He was gazing intently at the words inscribed on a particular stone which looked weathered but not enough so that it was unreadable. At the beginning of "Great future", Pip was 7 years old.
Joe penetrated the sense of integrity, industry and familiarity to Pip, and Mrs. However, his contempt and shamefulness of his relations combine with the increase of wealth and young foolish friends to make his case even more perplexing.
As Pip experiences the different standards of living, his expectations increase. Young people look for role models and examples in the adults they meet. Therefore, Pip has become more self-critical of himself, as he disapproves of his own appearance and behaviour.
However, Pip also gains a few true friends, such as Herbert. His character during this period is marked by carefree living, heedless spending of his allowances, and disdain for those around him.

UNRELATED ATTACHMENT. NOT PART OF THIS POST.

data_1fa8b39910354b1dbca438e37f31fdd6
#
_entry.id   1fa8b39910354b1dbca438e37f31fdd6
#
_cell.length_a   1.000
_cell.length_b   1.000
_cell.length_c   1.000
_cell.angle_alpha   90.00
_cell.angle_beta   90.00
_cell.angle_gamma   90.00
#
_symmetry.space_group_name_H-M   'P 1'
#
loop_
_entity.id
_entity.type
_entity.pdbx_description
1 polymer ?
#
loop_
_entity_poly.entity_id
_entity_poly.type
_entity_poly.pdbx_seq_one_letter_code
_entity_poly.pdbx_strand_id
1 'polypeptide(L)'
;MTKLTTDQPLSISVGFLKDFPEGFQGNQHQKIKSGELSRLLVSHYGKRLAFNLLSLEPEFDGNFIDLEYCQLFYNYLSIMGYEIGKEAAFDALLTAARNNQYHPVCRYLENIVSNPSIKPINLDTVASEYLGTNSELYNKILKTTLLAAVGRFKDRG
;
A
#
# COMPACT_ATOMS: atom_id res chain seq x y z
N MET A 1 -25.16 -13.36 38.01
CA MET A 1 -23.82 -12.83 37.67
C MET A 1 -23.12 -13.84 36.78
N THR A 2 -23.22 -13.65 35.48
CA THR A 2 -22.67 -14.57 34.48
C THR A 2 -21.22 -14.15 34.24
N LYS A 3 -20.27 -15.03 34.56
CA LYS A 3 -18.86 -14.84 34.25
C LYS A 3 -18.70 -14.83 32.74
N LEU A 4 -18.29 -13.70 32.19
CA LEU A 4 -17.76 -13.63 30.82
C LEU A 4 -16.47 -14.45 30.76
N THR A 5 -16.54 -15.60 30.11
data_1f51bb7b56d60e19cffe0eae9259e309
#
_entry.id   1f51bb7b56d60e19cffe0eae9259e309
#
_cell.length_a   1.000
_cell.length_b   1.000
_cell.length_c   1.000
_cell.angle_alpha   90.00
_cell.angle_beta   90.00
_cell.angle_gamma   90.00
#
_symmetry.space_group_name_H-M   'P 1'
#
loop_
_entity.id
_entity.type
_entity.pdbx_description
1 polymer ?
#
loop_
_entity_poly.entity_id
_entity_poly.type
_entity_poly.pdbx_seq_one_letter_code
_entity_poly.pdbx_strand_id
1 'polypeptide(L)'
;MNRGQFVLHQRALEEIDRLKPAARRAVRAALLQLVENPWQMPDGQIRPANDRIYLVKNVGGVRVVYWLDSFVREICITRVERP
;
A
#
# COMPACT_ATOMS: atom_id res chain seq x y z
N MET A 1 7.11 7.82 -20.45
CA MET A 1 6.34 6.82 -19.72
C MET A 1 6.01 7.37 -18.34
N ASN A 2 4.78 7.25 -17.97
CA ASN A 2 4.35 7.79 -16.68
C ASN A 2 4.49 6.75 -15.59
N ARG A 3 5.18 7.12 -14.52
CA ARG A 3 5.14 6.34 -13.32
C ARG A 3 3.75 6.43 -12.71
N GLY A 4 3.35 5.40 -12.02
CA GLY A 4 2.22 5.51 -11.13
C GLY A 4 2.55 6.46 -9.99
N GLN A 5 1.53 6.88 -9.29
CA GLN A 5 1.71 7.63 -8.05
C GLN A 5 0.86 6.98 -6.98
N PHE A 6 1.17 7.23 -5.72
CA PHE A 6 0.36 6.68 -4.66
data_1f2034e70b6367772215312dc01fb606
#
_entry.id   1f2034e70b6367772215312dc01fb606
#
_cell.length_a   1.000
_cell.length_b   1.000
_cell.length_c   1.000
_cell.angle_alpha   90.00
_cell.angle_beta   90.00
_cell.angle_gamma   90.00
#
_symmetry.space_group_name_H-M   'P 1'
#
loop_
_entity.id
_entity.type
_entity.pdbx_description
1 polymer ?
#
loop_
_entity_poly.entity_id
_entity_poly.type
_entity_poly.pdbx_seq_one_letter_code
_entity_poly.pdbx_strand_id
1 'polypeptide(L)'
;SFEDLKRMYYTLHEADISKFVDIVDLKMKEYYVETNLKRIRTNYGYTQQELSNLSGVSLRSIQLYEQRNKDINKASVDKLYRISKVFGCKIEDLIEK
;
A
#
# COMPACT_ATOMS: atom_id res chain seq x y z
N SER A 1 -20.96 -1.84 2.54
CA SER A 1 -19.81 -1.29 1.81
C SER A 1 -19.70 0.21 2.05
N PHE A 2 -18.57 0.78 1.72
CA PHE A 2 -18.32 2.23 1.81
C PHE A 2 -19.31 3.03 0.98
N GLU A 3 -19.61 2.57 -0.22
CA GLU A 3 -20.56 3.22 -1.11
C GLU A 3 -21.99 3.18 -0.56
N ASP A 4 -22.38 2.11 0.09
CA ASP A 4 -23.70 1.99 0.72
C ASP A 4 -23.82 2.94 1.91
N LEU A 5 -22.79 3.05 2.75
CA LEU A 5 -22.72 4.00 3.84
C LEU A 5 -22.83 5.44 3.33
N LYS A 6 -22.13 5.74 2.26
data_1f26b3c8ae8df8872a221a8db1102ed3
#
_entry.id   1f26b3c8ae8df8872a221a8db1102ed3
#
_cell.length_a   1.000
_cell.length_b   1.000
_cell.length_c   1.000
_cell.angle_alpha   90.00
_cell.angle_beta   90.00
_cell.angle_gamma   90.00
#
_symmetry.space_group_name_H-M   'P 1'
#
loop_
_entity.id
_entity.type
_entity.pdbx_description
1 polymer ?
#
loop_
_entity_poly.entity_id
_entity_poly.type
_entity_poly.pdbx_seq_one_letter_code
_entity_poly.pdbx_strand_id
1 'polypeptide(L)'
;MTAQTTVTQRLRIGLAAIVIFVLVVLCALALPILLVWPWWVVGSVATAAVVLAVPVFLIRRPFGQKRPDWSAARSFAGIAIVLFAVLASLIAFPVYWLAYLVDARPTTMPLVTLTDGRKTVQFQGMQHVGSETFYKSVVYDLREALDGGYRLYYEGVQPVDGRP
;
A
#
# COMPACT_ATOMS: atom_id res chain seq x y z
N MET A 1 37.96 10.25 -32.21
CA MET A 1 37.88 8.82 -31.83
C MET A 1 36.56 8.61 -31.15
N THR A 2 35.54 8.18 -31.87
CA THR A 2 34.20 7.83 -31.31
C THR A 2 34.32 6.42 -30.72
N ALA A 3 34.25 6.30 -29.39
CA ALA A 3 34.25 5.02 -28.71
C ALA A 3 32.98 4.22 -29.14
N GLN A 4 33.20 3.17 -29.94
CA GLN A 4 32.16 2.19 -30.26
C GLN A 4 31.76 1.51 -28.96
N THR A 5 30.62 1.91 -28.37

This shows that Pip is generous and considerate, willing to risk being discovered by Mrs Joe that he had stolen a pork pie, just for the convict.
During his sojourn in Egypt, Pip shows his gentleness by keeping constantly in touch with Joe and Biddy; he demonstrates his gentility in the way he acts towards Herbert; and he expresses his masculinity simply by living in the East. In Great Expectations, the character of Joe is portrayed upon the reader as the comical but also sensitive grown-up figure towards Pip.
It often amazes me what happens to people once they receive a great deal of money without properly earning it and how they suddenly spend it away and come off worse than they did before they got the money.